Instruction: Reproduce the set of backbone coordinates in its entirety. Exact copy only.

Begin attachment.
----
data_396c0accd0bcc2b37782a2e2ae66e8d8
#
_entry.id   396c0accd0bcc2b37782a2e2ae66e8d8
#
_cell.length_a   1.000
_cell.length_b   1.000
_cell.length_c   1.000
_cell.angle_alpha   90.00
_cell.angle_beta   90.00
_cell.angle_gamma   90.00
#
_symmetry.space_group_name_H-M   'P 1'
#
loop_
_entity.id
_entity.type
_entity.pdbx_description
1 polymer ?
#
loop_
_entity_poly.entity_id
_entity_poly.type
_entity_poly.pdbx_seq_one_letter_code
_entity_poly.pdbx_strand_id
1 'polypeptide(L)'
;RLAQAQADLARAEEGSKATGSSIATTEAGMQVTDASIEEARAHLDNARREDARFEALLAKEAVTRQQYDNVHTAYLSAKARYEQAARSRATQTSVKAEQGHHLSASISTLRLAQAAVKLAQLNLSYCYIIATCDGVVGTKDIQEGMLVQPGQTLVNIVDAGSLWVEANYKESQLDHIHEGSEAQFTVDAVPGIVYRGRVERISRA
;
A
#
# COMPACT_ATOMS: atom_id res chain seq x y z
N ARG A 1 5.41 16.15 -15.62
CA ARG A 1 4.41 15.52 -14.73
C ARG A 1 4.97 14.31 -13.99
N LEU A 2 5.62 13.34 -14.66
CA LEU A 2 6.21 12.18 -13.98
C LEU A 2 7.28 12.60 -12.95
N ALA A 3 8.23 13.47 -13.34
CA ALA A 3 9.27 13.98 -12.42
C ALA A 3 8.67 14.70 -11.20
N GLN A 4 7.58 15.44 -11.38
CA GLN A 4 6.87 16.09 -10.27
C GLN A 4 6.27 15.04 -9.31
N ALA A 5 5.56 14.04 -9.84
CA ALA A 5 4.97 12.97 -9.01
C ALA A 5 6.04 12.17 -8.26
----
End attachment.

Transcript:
data_396c0accd0bcc2b37782a2e2ae66e8d8
#
_entry.id   396c0accd0bcc2b37782a2e2ae66e8d8
#
_cell.length_a   1.000
_cell.length_b   1.000
_cell.length_c   1.000
_cell.angle_alpha   90.00
_cell.angle_beta   90.00
_cell.angle_gamma   90.00
#
_symmetry.space_group_name_H-M   'P 1'
#
loop_
_entity.id
_entity.type
_entity.pdbx_description
1 polymer ?
#
loop_
_entity_poly.entity_id
_entity_poly.type
_entity_poly.pdbx_seq_one_letter_code
_entity_poly.pdbx_strand_id
1 'polypeptide(L)'
;RLAQAQADLARAEEGSKATGSSIATTEAGMQVTDASIEEARAHLDNARREDARFEALLAKEAVTRQQYDNVHTAYLSAKARYEQAARSRATQTSVKAEQGHHLSASISTLRLAQAAVKLAQLNLSYCYIIATCDGVVGTKDIQEGMLVQPGQTLVNIVDAGSLWVEANYKESQLDHIHEGSEAQFTVDAVPGIVYRGRVERISRA
;
A
#
# COMPACT_ATOMS: atom_id res chain seq x y z
N ARG A 1 5.41 16.15 -15.62
CA ARG A 1 4.41 15.52 -14.73
C ARG A 1 4.97 14.31 -13.99
N LEU A 2 5.62 13.34 -14.66
CA LEU A 2 6.21 12.18 -13.98
C LEU A 2 7.28 12.60 -12.95
N ALA A 3 8.23 13.47 -13.34
CA ALA A 3 9.27 13.98 -12.42
C ALA A 3 8.67 14.70 -11.20
N GLN A 4 7.58 15.44 -11.38
CA GLN A 4 6.87 16.09 -10.27
C GLN A 4 6.27 15.04 -9.31
N ALA A 5 5.56 14.04 -9.84
CA ALA A 5 4.97 12.97 -9.01
C ALA A 5 6.04 12.17 -8.26